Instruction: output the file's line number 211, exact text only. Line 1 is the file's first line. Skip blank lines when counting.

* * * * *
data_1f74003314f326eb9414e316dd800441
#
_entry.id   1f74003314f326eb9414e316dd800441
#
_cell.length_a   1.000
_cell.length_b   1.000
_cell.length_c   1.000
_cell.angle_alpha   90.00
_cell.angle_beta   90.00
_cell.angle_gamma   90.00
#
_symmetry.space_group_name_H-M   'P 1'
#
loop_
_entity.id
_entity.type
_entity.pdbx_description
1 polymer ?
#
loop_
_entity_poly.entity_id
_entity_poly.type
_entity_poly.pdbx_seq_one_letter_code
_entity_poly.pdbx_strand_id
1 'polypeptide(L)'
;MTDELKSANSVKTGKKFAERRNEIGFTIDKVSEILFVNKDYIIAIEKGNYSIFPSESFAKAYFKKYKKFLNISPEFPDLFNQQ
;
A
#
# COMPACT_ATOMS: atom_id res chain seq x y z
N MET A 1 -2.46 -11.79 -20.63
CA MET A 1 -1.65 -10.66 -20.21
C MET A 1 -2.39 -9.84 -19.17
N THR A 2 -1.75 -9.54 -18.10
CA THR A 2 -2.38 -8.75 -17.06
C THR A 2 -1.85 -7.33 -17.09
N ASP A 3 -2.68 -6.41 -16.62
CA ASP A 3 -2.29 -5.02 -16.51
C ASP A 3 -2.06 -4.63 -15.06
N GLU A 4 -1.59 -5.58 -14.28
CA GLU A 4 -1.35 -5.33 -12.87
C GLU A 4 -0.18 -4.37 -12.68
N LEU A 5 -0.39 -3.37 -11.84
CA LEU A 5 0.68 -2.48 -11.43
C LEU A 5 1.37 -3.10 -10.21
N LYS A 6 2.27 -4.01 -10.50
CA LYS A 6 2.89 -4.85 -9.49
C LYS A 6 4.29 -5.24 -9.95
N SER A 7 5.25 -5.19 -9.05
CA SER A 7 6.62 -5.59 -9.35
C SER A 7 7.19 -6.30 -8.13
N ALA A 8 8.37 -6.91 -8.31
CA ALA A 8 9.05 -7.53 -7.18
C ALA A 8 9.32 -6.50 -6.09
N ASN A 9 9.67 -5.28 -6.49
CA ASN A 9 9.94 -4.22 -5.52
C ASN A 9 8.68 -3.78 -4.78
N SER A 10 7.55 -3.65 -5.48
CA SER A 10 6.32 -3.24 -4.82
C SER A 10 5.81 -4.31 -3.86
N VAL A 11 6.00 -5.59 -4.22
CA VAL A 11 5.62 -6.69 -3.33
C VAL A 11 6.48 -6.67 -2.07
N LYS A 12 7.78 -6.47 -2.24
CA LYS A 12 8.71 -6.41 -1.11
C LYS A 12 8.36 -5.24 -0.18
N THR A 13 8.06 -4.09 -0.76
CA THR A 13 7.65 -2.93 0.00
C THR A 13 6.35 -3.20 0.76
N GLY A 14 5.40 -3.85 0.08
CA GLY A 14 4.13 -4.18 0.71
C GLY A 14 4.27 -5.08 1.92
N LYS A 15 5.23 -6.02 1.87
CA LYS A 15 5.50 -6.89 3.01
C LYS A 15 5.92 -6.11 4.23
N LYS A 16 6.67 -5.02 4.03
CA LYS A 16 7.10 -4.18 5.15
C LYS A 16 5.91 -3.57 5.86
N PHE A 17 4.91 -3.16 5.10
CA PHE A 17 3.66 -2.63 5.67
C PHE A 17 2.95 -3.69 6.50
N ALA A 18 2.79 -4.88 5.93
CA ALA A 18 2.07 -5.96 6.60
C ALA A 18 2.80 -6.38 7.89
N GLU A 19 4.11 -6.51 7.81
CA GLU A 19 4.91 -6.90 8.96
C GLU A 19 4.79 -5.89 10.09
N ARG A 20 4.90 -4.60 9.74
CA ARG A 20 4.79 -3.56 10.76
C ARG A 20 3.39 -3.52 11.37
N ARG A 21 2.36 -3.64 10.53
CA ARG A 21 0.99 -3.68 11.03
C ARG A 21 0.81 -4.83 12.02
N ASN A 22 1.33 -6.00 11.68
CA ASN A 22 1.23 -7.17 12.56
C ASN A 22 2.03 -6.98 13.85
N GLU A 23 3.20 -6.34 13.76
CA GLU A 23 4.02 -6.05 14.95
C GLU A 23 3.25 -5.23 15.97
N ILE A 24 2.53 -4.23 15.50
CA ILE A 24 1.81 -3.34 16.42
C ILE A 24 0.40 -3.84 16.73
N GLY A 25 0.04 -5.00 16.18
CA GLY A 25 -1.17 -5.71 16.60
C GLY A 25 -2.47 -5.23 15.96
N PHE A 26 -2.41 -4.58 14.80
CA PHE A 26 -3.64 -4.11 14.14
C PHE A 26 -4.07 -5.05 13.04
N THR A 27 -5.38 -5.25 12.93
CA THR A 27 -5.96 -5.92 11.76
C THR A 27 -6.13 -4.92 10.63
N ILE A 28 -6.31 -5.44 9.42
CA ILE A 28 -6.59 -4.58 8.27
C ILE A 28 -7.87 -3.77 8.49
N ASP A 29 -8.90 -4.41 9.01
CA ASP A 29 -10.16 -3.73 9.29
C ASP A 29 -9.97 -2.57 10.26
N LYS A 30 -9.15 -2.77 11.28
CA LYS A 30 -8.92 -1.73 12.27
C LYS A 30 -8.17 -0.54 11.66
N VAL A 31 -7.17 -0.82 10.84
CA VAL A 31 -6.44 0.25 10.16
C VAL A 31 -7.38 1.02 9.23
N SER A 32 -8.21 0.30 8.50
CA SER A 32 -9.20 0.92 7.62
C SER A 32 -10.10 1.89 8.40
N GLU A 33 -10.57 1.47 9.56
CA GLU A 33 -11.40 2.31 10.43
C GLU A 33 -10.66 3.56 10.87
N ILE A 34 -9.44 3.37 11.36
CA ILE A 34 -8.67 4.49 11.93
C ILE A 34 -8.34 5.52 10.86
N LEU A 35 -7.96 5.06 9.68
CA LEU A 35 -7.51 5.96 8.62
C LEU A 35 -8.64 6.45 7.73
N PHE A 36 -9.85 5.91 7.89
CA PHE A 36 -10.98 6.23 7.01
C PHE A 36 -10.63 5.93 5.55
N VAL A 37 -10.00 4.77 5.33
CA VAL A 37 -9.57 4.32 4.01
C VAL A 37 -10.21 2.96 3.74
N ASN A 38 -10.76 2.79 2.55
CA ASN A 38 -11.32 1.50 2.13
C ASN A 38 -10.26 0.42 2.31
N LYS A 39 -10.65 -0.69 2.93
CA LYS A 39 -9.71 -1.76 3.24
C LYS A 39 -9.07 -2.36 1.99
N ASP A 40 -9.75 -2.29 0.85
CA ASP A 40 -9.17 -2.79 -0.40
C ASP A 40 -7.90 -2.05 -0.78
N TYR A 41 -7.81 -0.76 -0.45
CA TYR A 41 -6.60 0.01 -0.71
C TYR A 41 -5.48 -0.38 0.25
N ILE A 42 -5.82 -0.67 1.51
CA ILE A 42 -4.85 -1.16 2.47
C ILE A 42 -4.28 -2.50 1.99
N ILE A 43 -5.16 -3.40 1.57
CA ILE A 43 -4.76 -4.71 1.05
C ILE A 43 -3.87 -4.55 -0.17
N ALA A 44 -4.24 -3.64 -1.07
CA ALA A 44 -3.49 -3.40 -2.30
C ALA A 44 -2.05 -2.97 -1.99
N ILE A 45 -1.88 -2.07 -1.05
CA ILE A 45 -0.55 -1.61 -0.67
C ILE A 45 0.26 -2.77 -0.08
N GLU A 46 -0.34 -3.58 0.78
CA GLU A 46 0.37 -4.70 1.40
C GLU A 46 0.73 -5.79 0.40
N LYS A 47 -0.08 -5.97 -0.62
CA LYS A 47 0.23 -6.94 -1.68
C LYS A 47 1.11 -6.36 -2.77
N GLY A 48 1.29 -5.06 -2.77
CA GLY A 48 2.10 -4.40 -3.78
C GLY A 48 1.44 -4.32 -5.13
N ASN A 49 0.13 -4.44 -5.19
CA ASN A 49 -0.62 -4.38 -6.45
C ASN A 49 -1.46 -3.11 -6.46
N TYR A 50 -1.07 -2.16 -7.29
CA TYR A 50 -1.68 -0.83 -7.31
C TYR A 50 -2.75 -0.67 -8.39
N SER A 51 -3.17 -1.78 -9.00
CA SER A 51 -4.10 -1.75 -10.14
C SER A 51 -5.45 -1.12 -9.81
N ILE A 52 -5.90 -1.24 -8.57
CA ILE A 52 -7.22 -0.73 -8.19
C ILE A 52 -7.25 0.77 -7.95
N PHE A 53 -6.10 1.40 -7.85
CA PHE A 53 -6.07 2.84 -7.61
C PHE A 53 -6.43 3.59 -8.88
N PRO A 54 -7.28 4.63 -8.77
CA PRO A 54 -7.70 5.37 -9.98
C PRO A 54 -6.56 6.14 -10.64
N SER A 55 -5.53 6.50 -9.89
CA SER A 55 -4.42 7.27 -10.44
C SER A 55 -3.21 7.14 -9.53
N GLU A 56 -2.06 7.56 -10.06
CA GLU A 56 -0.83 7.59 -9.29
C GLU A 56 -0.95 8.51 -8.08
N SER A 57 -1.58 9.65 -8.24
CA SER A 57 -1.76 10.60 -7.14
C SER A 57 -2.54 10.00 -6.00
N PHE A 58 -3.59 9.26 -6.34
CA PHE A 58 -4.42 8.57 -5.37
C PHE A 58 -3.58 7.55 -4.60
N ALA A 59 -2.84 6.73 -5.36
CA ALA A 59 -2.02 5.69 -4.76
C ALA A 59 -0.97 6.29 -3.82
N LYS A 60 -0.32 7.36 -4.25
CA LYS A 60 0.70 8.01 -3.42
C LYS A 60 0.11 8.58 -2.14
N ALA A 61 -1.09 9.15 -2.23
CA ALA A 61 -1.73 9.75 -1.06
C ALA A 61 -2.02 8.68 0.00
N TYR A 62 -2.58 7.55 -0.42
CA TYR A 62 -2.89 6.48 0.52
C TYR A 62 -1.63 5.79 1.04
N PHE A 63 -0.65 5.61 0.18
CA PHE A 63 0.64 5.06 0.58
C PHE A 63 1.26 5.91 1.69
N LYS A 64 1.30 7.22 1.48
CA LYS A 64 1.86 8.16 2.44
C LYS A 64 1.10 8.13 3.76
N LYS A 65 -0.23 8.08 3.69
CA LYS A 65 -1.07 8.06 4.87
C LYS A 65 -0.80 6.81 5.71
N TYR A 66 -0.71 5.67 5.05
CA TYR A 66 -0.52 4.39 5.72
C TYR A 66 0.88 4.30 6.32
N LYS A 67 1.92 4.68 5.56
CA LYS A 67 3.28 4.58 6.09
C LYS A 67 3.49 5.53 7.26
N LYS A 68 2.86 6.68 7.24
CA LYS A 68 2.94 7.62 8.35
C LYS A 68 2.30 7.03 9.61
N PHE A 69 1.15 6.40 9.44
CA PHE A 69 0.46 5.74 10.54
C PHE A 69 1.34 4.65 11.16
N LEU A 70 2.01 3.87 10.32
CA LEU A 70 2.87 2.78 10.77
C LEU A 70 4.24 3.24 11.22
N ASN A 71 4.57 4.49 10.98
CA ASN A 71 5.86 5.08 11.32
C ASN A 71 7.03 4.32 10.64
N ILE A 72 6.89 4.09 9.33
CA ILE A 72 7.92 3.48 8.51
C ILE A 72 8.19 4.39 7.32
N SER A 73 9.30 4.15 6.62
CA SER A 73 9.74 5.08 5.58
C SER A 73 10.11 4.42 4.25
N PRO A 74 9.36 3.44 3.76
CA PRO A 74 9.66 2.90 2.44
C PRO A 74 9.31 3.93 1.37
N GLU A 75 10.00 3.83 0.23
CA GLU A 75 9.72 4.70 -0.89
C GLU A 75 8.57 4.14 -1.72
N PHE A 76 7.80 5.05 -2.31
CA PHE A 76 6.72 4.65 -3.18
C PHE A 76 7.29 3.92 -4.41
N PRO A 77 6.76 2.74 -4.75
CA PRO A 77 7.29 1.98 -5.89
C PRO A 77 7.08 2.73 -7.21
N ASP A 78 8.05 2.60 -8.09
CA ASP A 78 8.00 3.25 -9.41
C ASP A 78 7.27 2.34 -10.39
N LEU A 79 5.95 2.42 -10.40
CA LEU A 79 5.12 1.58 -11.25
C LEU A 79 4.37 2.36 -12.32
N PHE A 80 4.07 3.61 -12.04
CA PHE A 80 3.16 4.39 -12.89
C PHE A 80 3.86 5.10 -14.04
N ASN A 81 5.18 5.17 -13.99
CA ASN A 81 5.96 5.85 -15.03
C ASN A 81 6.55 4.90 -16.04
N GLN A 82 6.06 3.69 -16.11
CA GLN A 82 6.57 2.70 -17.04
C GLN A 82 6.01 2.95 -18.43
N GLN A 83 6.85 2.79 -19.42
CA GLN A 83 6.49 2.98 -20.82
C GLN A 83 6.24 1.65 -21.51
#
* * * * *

N ALA A 61 -1.09 9.15 -2.23